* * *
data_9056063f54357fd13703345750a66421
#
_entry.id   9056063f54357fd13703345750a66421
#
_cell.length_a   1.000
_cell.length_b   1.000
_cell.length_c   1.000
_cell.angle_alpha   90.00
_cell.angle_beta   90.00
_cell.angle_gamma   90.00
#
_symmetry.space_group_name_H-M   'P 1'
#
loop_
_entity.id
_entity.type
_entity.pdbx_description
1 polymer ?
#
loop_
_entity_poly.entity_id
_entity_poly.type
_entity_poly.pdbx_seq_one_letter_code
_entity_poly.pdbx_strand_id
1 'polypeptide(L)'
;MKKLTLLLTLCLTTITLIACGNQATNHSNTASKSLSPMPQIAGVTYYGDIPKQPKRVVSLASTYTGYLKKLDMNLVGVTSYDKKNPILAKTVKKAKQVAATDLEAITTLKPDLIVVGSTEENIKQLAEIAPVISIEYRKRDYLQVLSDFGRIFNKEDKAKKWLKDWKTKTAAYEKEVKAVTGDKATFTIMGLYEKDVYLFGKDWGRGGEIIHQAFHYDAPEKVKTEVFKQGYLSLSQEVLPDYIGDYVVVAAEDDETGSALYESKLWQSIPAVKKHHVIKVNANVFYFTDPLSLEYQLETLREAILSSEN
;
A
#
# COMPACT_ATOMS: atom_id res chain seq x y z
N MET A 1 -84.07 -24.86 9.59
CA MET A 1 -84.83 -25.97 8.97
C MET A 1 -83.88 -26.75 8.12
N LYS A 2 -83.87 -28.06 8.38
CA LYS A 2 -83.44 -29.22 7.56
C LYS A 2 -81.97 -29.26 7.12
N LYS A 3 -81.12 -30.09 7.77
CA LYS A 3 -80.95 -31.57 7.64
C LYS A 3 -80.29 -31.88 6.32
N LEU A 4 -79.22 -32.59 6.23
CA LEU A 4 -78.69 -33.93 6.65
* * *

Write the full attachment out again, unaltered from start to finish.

data_9056063f54357fd13703345750a66421
#
_entry.id   9056063f54357fd13703345750a66421
#
_cell.length_a   1.000
_cell.length_b   1.000
_cell.length_c   1.000
_cell.angle_alpha   90.00
_cell.angle_beta   90.00
_cell.angle_gamma   90.00
#
_symmetry.space_group_name_H-M   'P 1'
#
loop_
_entity.id
_entity.type
_entity.pdbx_description
1 polymer ?
#
loop_
_entity_poly.entity_id
_entity_poly.type
_entity_poly.pdbx_seq_one_letter_code
_entity_poly.pdbx_strand_id
1 'polypeptide(L)'
;MKKLTLLLTLCLTTITLIACGNQATNHSNTASKSLSPMPQIAGVTYYGDIPKQPKRVVSLASTYTGYLKKLDMNLVGVTSYDKKNPILAKTVKKAKQVAATDLEAITTLKPDLIVVGSTEENIKQLAEIAPVISIEYRKRDYLQVLSDFGRIFNKEDKAKKWLKDWKTKTAAYEKEVKAVTGDKATFTIMGLYEKDVYLFGKDWGRGGEIIHQAFHYDAPEKVKTEVFKQGYLSLSQEVLPDYIGDYVVVAAEDDETGSALYESKLWQSIPAVKKHHVIKVNANVFYFTDPLSLEYQLETLREAILSSEN
;
A
#
# COMPACT_ATOMS: atom_id res chain seq x y z
N MET A 1 -84.07 -24.86 9.59
CA MET A 1 -84.83 -25.97 8.97
C MET A 1 -83.88 -26.75 8.12
N LYS A 2 -83.87 -28.06 8.38
CA LYS A 2 -83.44 -29.22 7.56
C LYS A 2 -81.97 -29.26 7.12
N LYS A 3 -81.12 -30.09 7.77
CA LYS A 3 -80.95 -31.57 7.64
C LYS A 3 -80.29 -31.88 6.32
N LEU A 4 -79.22 -32.59 6.23
CA LEU A 4 -78.69 -33.93 6.65